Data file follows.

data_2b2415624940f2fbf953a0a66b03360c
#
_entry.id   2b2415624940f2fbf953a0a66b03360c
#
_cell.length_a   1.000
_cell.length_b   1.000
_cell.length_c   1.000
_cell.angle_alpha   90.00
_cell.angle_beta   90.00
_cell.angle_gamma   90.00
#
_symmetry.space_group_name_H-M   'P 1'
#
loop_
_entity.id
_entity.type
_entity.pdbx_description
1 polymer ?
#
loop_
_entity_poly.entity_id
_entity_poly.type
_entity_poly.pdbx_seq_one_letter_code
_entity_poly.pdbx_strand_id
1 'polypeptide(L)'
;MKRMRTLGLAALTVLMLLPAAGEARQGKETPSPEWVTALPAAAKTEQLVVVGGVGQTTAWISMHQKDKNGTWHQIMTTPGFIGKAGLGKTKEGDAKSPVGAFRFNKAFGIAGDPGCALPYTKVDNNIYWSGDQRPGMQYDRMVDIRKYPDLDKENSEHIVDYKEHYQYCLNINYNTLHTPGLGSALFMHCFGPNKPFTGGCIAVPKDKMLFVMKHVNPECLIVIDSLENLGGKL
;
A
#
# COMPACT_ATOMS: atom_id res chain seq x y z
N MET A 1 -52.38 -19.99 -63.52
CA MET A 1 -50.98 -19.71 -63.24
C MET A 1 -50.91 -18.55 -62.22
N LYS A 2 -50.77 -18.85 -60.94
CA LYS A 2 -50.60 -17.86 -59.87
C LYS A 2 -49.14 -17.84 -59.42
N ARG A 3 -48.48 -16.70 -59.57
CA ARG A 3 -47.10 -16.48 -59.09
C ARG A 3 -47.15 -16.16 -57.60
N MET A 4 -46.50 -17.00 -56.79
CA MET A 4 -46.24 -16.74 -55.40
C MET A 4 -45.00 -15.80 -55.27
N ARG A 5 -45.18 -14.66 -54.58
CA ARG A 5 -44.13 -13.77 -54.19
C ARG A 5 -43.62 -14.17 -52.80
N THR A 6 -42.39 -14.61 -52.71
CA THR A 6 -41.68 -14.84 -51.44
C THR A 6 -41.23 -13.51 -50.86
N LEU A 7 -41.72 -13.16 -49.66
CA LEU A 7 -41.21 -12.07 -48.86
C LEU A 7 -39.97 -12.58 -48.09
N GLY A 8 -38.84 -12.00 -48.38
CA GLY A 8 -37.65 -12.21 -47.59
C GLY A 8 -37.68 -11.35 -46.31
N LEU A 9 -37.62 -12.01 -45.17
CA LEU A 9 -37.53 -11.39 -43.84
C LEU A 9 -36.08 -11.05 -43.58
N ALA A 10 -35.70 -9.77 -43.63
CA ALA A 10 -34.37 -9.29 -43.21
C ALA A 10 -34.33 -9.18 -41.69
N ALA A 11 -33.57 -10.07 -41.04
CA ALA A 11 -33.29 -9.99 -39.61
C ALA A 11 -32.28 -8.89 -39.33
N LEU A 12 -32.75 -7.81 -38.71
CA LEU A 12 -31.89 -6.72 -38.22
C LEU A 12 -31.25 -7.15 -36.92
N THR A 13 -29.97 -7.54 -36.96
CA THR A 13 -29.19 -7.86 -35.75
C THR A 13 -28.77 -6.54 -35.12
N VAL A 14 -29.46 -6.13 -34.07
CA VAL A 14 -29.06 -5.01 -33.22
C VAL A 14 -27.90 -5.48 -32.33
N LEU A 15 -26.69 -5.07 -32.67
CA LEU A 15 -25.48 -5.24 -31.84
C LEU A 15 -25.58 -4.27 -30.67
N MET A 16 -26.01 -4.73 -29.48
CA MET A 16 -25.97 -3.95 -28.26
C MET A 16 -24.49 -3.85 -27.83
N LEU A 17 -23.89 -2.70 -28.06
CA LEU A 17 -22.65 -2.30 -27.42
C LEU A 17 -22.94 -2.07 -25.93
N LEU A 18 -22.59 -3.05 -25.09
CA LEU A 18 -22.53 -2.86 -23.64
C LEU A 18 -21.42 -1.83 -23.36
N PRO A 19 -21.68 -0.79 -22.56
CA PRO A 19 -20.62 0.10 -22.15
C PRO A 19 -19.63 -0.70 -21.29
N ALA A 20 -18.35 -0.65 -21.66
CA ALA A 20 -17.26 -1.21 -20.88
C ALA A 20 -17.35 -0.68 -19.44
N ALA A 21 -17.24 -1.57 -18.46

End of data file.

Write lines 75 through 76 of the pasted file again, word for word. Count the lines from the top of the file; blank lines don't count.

C LEU A 15 -25.58 -4.27 -30.67
N MET A 16 -26.01 -4.73 -29.48